Q: Betelgeuse has a surface temperature of 3600 K. If we treat it as a blackbody, Wien’s displacement law shows that its continuous spectrum peaks at a wavelength of
Rigel, with a surface temperature of 13,000K, has a continuous spectrum that peaks at a wavelength of Q: Astronauts in the space see Earth as a blue planet. Does it mean that Earth’s temperature is higher than the Sun’s? Or is Earth’s ocean hotter than deserts?
Q: Instead, how will you sketch the blackbody radiation curve by the Earth, eg., compared with the Sun? Stefan-Boltzmann Law q Stefan-Boltzmann law states that a blackbody radiates electro- magnetic waves with a total energy flux F at the surface of the star directly proportional to the fourth power of the Kelvin temperature T of the object: F = σ T4 (J m-2 s-1) surface F = energy flux, in joules per square meter of surface per second σ = a constant (Stefan-Boltzmann constant) = 5.67 x 10-8 W m-2 K-4 T = object’s temperature, in Kelvin
The Sun in SXR by Yohkoh (Image Credit: Philip Lau) Luminosity of a Star q Stefan-Boltzmann law states that a blackbody radiates electro- magnetic waves with a total energy flux F at the surface of the star directly proportional to the fourth power of the Kelvin temperature T of the object: F = σ T 4 (J m-2 s-1) surface q Intrinsic luminosity of a star -- its total radiation energy -- is given by L = 4πR2σT 4 (J s-1),where R is the radius of the star. q Radiant flux (Apparent Brightness ) of the star drops off quickly with the distance r at which it is observed:
L σT 4R2 F = = (Jm-2s-1) obs 4πr 2 r 2
The Sun in SXR by Yohkoh (Image Credit: Philip Lau) Ex: The luminosity of the Sun is L¤=3.839×1026 W and its radius is R¤=6.95508×108 m. Estimate the temperature of the Sun’s surface 1 4 ⎛ L ⎞ T ⎜ S ⎟ 5777K S = ⎜ 2 ⎟ = ⎝ 4πRSσ ⎠ Ex: Calculate the radiant flux at the solar surface
4 7 −2 FSurf =σT = 6.316×10 Wm
Ex: At a distance of 1AU = 1.496 × 1011 m, calculate the radiant flux above Earth’s absorbing atmosphere L S −2 λmaxT ≈ (500 nm)(5800 K) Fobs = 2 =1365Wm 4πr Ex: According to Wien’s displacement law, the Sun’s continuous spectrum peaks at a wavelength of 0.0029 m K λmax = = 501.6 nm 5777 K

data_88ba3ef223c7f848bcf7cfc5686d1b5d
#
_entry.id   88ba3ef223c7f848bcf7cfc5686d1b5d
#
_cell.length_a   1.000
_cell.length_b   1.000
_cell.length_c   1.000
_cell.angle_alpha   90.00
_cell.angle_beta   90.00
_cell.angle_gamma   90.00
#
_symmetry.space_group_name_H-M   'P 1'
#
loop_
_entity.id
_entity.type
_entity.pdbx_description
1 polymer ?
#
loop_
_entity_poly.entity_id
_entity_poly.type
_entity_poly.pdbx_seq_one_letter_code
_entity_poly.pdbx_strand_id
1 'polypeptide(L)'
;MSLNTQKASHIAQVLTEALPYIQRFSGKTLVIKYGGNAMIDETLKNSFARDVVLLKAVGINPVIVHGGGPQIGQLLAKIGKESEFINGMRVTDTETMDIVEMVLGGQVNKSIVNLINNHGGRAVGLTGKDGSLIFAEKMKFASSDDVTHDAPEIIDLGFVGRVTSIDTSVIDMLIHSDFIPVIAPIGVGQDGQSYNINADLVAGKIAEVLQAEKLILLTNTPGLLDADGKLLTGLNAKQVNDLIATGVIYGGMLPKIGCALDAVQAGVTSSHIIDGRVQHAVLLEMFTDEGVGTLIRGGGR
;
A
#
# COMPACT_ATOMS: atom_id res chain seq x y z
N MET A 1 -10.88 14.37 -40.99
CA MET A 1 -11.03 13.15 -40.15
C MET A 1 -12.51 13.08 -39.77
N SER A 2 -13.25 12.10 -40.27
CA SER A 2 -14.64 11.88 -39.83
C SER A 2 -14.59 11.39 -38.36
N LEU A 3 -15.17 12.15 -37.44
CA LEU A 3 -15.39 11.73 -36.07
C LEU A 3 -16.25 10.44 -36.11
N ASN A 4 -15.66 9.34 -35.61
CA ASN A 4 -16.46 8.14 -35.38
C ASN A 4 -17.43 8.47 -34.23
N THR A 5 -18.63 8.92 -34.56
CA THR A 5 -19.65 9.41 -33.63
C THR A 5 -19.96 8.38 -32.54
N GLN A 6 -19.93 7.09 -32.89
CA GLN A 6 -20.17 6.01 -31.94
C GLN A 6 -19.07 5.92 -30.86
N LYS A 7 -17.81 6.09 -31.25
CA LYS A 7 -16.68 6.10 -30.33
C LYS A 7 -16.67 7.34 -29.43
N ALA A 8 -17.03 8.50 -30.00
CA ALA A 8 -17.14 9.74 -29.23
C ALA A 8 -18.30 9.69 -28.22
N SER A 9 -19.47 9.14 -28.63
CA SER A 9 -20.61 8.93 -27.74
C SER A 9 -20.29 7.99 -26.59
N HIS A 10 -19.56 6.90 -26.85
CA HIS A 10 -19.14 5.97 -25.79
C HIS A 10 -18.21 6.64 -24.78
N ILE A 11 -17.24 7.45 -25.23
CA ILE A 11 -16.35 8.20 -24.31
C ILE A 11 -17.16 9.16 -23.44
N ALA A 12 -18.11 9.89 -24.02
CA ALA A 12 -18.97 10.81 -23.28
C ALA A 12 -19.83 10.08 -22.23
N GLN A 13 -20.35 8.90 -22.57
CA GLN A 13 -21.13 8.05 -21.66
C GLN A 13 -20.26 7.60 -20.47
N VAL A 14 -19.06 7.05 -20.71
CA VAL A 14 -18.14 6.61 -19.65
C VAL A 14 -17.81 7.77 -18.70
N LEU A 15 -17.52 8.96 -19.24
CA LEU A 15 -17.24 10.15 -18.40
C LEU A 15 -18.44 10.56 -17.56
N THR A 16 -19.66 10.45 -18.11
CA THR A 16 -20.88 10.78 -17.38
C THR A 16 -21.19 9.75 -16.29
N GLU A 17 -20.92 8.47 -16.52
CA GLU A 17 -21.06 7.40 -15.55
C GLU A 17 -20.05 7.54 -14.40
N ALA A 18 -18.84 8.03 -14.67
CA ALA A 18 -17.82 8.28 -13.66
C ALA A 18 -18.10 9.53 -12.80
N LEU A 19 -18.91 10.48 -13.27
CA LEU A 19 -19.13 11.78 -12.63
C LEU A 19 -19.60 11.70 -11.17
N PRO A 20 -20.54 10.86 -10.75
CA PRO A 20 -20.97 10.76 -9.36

Key Words q absorption line q photon q Balmer series q radio waves q blackbody radiation q redshift q blueshift q solar constant q chemical composition q spectral line q Doppler effect q spectrocopy q electromagnetic radiation q Stefan-Boltzmann law q emission line q ultraviolet radiation q frequency q visible light q gamma rays q wavelength q infrared radiation q Wien’s law q microwaves q X-rays
Summary q Light is electromagnetic radiation. The speed of light in the empty space is a constant, c = 3.0x105 km/s. Light has wavelike properties and can be described by wavelength and frequency: c = λν q The Sun, stars, and other objects emits EM radiation according to their temperatures. Wien’s law and the Stefan-Boltzmann law describe the peak wavelength and the total radiation power emitted by an object with a certain temperature. q Emission or absorption spectral lines can be produced according to the chemical composition of the radiating object or the gas (e.g. atmosphere) the radiated light passes through. q Spectral lines are produced when an electron jumps from one energy level (one orbit) to another within an atom. q The Doppler shifts of spectral lines enable us to determine the motion of a light source along the line-of-sight. 9/22/15